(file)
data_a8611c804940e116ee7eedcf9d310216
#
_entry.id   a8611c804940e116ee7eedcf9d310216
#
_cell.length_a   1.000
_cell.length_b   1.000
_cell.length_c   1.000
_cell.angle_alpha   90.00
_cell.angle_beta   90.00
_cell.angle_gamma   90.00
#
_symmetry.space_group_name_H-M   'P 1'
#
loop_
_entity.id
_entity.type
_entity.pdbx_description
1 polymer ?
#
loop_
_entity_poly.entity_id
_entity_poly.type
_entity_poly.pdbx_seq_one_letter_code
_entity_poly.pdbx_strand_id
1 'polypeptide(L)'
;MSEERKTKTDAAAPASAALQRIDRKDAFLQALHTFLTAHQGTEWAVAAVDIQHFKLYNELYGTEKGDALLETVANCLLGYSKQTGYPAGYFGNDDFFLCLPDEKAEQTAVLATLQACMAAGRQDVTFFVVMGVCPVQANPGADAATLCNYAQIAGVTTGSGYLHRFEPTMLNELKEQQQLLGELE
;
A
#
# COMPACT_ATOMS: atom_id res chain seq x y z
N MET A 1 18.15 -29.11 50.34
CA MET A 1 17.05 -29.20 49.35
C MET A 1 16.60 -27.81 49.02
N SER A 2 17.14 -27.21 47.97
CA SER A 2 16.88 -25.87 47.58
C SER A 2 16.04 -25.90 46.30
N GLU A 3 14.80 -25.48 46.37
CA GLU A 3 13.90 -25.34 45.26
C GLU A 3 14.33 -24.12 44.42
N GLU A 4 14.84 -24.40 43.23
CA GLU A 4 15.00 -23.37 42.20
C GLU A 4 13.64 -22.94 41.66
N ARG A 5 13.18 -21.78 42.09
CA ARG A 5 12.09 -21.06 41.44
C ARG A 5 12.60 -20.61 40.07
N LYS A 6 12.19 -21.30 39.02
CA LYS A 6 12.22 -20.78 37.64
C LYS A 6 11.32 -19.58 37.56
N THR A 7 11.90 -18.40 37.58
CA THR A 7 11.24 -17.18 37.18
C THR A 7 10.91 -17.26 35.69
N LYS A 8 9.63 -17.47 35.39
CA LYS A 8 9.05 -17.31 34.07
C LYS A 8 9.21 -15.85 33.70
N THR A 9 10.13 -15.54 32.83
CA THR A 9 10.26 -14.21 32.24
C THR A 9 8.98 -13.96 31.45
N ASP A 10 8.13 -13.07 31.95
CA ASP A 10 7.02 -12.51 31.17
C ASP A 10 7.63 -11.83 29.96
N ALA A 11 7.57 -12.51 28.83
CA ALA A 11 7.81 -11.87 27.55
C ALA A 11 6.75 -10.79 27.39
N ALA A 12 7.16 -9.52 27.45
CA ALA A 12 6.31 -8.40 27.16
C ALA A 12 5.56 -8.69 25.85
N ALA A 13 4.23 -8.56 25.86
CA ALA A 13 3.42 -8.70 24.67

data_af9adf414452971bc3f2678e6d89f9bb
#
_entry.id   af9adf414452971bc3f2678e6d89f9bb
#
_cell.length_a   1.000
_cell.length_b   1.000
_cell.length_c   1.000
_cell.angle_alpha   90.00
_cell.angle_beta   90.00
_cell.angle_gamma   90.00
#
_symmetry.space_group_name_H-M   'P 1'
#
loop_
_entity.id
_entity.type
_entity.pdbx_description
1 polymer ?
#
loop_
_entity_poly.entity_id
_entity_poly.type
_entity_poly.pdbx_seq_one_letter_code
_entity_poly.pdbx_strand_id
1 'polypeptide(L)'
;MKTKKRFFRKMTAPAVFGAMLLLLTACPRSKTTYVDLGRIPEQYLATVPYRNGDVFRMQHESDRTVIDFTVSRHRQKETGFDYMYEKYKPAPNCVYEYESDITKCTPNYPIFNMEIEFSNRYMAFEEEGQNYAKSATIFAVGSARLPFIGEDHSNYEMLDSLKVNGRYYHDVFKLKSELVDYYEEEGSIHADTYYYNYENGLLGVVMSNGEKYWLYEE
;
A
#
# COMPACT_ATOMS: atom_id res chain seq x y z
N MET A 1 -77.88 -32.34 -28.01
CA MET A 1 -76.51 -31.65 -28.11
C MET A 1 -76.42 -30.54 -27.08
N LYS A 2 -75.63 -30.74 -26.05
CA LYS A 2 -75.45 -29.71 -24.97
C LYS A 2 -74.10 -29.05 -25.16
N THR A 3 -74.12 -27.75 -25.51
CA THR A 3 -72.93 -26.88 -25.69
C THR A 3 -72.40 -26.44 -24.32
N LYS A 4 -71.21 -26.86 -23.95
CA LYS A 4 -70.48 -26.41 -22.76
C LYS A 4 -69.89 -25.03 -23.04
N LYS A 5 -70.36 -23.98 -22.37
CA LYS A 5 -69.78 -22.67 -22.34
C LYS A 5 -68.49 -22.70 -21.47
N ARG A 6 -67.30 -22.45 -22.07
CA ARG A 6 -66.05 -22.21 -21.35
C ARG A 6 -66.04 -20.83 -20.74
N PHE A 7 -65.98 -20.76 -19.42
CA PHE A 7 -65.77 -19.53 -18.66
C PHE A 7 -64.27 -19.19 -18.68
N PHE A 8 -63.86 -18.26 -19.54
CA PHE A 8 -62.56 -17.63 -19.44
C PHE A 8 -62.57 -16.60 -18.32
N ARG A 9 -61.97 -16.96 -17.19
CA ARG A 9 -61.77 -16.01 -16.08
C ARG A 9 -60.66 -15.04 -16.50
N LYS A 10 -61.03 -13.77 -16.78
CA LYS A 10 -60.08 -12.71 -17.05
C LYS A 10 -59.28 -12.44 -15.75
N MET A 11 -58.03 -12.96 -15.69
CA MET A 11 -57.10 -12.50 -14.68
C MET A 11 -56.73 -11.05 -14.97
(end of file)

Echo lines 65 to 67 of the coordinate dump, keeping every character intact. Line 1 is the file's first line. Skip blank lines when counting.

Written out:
CA ALA A 12 6.31 -8.40 27.16
C ALA A 12 5.56 -8.69 25.85
N ALA A 13 4.23 -8.56 25.86